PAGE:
PRINT November 2018



Luca Guadagnino, Suspiria, 2018, 35 mm transferred to 4K video, color, sound, 155 minutes. Center: Susie Bannion (Dakota Johnson).

A TRIUMPH of riotous style and a lot of fun, Dario Argento’s Suspiria, released in 1977, plays like a Henry James plot drowning in pools of crimson and gore and glutted with witchy jibber-jabber (aka Latin). In the film—the paragon of the giallo, the genre of visually voluptuous Italian horror movies that peaked in the 1970s—a young American dancer named Suzy Bannion (Jessica Harper) arrives at a tanz academy in Freiburg, Germany, and discovers that the school is a front for necromancers conspiring to sacrifice the students to the coven queen. Embracing Suspiria’s loopy story line, J. Hoberman, in a 2009 appreciation of Argento’s film, called it “a movie that makes sense only to the eye.” In contrast, Luca Guadagnino’s remake, the color palette of which resembles the inside of a baby’s diaper, proves unintelligible and vexing at every level. Suspiria 2018 assaults the eye, distresses the ear, and maligns the mind.

Running at a distended 152 minutes, nearly an hour longer than the original, Guadagnino’s version instantly signals the leaden solemnity that will be its doom. An intertitle announces, as if we were at the Bayreuth Festival: “Six acts and an epilogue, set in a divided Berlin.” Guadagnino and the screenwriter David Kajganich have cynically chosen the year that Argento’s film was released—and specifically the German Autumn, those deranging weeks in 1977 when the Red Army Faction mounted a full-on revolution against Deutschland—as the backdrop for Suspiria 2.0. Previously known for the sunny Euro-sybaritism of his movies, like that in last year’s Call Me by Your Name, Guadagnino here has repurposed traumas of the twentieth century—invariably, the Holocaust will be evoked—as garlands for a thriller about grueling barre exercises and Black Mass in the basement. “Free Baader!” “Free Meinhof!” goes an offscreen call-and-response in the opening sequence: a game of Marco Polo designed to flatter the dilettantish.

Those rebel yells are heard as Patricia (Chloë Grace Moretz)—an escapee from the terpsichorean academy founded by sorceress Helena Markosand maybe an RAF recruit—approaches, in a state of extreme agitation, the office of her wizened psychotherapist, Dr. Josef Klemperer (Lutz Ebersdorf, alias Tilda Swinton; more on this in a moment). “They’ll hollow me out and eat my cunt on a plate,” the dancer tells her shrink of her diabolical distaff teachers—in German. It’s the first of many wearying instances when the English that is the film’s lingua franca halts for the dialogue to be gussied up with verbal bursts in Continental tongues.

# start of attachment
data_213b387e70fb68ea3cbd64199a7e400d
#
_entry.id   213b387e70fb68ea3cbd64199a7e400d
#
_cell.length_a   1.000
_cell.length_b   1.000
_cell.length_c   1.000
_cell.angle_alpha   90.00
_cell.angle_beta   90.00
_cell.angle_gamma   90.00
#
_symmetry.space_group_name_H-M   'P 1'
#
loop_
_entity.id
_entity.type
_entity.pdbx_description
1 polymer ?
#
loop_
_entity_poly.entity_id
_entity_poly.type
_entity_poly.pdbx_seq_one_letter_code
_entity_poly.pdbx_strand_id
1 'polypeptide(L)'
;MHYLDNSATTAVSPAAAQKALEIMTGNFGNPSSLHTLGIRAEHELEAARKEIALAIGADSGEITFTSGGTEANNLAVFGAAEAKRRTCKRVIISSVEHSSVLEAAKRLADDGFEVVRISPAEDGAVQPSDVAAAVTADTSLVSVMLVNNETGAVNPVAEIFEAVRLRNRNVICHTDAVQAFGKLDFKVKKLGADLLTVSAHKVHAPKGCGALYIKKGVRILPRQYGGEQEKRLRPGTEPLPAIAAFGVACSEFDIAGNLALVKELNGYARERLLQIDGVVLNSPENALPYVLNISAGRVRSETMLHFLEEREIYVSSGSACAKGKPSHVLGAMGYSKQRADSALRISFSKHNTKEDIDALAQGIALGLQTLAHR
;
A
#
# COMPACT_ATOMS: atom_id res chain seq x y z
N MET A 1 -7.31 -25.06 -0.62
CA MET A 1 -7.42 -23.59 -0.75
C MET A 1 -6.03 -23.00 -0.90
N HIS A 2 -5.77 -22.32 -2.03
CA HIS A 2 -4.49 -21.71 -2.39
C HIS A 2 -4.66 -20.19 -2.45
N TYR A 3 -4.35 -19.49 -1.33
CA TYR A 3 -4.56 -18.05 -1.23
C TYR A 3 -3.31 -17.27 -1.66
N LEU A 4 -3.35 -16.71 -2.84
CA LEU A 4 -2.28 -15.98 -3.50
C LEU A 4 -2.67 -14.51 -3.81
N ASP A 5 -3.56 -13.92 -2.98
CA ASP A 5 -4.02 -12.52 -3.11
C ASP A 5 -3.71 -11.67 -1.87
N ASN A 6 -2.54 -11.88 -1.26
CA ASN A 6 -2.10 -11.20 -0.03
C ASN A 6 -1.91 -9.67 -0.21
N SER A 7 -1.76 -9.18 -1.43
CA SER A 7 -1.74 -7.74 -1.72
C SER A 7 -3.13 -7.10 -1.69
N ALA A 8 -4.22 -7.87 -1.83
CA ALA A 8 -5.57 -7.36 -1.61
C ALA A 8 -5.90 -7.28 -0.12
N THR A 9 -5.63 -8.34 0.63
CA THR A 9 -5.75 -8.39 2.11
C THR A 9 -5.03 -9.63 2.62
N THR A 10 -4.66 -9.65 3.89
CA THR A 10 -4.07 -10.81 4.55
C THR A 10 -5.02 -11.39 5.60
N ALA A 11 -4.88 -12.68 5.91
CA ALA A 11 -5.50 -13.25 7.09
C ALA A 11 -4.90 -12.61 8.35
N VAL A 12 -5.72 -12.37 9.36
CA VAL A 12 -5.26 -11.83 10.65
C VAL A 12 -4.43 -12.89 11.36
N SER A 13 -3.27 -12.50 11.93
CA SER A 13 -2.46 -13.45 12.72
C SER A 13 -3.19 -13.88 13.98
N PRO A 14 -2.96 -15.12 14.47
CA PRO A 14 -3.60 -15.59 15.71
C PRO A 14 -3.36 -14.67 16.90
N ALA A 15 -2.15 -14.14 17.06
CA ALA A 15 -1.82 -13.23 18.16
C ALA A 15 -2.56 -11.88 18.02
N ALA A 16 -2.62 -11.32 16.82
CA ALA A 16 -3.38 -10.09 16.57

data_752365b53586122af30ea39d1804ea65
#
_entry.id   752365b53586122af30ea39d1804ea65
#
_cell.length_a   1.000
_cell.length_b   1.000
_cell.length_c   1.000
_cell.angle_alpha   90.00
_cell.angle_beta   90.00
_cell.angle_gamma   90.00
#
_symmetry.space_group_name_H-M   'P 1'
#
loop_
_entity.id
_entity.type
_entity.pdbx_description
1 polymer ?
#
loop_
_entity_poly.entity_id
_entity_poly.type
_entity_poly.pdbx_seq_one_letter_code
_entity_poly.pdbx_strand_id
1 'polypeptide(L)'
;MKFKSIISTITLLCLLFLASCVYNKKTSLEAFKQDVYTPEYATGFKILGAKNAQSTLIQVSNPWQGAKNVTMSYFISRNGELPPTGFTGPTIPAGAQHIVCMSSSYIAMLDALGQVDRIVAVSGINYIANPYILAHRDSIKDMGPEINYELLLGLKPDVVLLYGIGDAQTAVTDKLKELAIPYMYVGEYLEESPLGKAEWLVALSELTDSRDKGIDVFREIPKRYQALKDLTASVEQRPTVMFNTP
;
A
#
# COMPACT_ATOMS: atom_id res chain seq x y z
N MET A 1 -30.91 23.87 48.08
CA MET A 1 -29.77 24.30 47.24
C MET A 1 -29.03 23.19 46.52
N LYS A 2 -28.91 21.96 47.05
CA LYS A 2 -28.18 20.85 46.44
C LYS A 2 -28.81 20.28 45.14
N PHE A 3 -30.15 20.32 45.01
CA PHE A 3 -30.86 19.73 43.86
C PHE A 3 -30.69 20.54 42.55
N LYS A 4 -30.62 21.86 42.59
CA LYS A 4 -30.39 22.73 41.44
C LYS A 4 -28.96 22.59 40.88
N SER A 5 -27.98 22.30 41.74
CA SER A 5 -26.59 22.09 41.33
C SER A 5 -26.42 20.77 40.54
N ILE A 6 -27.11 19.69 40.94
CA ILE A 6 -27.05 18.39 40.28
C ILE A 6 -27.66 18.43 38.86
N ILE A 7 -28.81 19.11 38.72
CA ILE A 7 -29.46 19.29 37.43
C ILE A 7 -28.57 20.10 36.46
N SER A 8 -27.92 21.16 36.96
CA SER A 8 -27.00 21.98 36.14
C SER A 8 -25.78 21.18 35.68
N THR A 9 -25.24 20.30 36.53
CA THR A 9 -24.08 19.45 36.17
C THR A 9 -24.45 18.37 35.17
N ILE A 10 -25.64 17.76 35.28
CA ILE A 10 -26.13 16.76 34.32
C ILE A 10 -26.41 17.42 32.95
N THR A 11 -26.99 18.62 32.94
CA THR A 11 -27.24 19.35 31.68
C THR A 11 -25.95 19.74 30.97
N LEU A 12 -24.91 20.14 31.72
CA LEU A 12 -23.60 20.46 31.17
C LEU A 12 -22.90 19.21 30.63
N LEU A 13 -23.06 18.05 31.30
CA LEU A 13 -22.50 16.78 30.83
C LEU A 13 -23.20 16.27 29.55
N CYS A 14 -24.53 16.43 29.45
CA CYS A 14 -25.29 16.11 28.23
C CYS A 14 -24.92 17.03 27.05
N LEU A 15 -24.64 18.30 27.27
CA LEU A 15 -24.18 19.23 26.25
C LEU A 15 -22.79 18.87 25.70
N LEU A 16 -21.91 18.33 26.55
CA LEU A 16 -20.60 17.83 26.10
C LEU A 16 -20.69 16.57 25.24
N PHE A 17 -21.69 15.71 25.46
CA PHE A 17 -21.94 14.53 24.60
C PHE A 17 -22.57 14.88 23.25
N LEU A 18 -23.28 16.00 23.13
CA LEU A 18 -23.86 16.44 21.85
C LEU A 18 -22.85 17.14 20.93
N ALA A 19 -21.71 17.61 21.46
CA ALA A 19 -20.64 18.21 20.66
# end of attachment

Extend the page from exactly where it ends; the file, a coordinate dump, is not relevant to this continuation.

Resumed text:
Dull-witted ostentation—as opposed to the lurid, lysergic embellishments, the retina-tickling blasts of color that give Argento’s film such kicky energy—abounds in Guadagnino’s Suspiria.

Dull-witted ostentation—as opposed to the lurid, lysergic embellishments, the retina-tickling blasts of color that give Argento’s film such kicky energy—abounds in Guadagnino’s Suspiria. Madame Blanc (Swinton, a frequent star in the director’s films), the choreographer at the occult dance company, for example, is a welter of referents: In one scene, wearing a floor-scraping black dress, she is meant to summon Martha Graham; in another, with a cigarette burning between two fingers, Pina Bausch. In yet another, she exhibits the soigné bearing of Lucinda Childs. The American newcomer to the troupe (Dakota Johnson), now known as Susie Bannion (not Suzy), is larded with a backstory, doled out in time-toggling fragments, involving a Mennonite upbringing and a dying ma.

For a project that Guadagnino, who is forty-seven, had been determined for decades to reshape as his own (as a teenager, he would aspirationally write “Suspiria by Luca Guadagnino” in his notebooks), this reimagining rarely includes a set piece in which he rises above epigone. As we watch the limbs of Olga (Elena Fokina), one of Susie’s classmates, being torqued by the invisible hands of she-demons in a danse macabre of flails, grunts, bile, and piss, a better, similar scene in another movie also set in (then extant) West Berlin immediately comes to mind: that of Isabelle Adjani twitching and moaning like an animal in a U-Bahn passageway in Andrzej Zulawski’s Possession (1981).

The one element of Suspiria that is wholly Guadagnino’s own is also, unsurprisingly, the movie’s dopiest conceit. Though I knew instantly that the actor playing Dr. Josef Klemperer, a major character, was a latex-distorted Tilda Swinton (whose filmography includes more than one hammy, prosthetically enhanced performance), Guadagnino, his cast, and his crew have insisted otherwise (at least until press time). They claim the doctor is portrayed by one Lutz Ebersdorf—who, per his florid bio in the media kit (Hermann Nitsch is name-checked), is an eighty-year-old Kleinian analyst here making his acting debut. “I believe that people can organize themselves to perpetrate crimes and call it magic,” Dr. Josef K. says at one point. Likewise, people can throw a lot of turgid nonsense into a script and call it a movie.

Suspiria opened in New York and Los Angeles on October 26 and will be released in other cities on November 2.

Melissa Anderson is the film editor of 4Columns